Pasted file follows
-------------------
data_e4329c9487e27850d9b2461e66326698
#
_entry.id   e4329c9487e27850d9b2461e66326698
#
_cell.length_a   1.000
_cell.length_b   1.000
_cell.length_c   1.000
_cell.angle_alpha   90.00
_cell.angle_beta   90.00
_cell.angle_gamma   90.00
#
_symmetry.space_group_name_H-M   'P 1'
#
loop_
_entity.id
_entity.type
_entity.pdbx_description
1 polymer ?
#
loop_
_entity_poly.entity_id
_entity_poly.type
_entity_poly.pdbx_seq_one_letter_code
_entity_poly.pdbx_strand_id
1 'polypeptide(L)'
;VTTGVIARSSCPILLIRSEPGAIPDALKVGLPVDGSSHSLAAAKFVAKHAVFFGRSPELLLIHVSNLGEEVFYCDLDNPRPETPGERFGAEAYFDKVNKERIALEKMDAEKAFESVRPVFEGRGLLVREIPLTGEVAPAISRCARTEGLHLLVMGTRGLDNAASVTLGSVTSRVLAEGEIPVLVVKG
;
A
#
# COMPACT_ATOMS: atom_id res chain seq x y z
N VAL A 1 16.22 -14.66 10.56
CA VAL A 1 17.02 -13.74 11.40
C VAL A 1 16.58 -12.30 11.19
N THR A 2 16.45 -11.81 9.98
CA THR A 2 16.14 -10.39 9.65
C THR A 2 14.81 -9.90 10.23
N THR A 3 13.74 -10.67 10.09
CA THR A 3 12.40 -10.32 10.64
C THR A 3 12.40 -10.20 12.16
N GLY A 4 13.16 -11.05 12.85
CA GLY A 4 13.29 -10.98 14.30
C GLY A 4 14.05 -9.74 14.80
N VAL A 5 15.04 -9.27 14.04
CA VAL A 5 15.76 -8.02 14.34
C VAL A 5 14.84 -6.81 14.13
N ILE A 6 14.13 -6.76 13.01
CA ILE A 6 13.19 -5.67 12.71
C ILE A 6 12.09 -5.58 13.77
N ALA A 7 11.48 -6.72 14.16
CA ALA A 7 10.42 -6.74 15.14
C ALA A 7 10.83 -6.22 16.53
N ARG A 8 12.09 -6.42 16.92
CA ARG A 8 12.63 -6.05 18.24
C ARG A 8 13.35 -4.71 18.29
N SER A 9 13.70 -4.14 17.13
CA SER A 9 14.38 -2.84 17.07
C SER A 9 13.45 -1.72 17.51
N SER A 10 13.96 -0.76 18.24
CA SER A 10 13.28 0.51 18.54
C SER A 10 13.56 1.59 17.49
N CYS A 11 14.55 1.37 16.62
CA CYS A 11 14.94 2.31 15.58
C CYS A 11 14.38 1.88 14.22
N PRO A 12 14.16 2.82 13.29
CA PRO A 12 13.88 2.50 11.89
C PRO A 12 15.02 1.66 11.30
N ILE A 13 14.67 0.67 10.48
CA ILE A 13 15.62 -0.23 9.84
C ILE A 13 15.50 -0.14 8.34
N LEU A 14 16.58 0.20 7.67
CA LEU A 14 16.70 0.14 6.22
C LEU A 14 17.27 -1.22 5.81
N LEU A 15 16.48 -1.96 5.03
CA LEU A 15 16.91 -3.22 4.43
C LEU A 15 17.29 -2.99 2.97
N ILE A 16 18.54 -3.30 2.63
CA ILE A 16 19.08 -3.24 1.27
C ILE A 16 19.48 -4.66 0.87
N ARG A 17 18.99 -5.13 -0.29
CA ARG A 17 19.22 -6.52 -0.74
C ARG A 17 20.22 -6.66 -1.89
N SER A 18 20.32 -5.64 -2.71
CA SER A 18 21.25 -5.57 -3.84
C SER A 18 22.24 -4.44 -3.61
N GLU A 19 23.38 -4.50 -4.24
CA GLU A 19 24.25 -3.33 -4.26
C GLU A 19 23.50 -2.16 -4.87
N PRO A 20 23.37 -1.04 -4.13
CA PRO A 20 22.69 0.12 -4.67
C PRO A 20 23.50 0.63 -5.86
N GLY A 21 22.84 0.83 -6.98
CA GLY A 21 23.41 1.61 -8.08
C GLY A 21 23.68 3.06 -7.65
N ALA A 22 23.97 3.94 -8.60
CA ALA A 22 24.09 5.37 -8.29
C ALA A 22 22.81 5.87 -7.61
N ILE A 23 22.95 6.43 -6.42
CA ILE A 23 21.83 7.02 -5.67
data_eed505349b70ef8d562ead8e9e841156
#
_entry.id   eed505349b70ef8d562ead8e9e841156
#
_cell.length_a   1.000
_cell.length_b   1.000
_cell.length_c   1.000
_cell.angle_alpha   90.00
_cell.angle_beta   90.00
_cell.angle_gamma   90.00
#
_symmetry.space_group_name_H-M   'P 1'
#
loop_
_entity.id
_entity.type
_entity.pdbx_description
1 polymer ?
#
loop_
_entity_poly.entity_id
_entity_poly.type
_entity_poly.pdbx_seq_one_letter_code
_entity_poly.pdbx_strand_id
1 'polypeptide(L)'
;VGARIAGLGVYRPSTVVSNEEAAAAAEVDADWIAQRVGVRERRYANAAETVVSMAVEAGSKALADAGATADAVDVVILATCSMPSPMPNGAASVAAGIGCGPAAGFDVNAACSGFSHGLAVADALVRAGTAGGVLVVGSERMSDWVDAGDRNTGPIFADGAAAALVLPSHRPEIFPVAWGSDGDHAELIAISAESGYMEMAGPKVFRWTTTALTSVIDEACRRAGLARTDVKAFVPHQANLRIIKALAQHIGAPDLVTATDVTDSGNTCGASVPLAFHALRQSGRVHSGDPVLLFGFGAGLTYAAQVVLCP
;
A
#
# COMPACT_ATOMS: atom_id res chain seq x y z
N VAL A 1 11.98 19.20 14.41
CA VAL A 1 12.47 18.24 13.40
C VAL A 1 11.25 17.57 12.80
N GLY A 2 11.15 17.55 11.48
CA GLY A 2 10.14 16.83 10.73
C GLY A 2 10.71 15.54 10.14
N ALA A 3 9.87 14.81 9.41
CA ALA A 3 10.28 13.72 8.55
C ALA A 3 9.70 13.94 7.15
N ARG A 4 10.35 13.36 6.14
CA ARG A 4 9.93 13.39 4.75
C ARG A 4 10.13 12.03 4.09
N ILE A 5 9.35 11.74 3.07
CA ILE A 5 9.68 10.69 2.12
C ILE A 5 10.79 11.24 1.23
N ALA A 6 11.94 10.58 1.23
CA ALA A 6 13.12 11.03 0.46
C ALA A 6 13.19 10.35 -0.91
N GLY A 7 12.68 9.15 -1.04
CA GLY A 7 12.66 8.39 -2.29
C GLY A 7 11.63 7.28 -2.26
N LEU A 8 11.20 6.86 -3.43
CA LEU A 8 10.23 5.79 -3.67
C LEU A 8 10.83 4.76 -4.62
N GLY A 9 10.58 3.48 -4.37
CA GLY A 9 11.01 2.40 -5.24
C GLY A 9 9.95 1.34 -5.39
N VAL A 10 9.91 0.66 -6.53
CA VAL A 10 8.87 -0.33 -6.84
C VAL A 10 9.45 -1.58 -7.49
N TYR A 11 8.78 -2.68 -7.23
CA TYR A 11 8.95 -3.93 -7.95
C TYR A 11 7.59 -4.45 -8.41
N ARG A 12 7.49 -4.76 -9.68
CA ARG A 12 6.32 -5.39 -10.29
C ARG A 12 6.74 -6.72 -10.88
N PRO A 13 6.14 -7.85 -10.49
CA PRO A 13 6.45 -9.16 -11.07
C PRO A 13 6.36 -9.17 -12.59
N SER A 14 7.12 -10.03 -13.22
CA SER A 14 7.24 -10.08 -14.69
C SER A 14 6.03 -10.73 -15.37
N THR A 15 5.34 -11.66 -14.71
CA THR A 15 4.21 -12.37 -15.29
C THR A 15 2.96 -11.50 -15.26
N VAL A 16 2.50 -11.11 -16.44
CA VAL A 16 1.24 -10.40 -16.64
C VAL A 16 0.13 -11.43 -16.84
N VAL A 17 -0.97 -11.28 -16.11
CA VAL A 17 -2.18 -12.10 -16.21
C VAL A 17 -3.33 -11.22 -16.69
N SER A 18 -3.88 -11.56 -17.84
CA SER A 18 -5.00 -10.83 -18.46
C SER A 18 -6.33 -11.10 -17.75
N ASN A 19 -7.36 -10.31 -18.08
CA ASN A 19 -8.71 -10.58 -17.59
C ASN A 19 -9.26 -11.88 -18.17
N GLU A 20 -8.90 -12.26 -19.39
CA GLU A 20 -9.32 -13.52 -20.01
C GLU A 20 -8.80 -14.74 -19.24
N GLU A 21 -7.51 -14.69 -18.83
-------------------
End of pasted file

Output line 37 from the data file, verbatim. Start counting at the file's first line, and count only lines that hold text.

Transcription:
N THR A 3 13.74 -10.67 10.09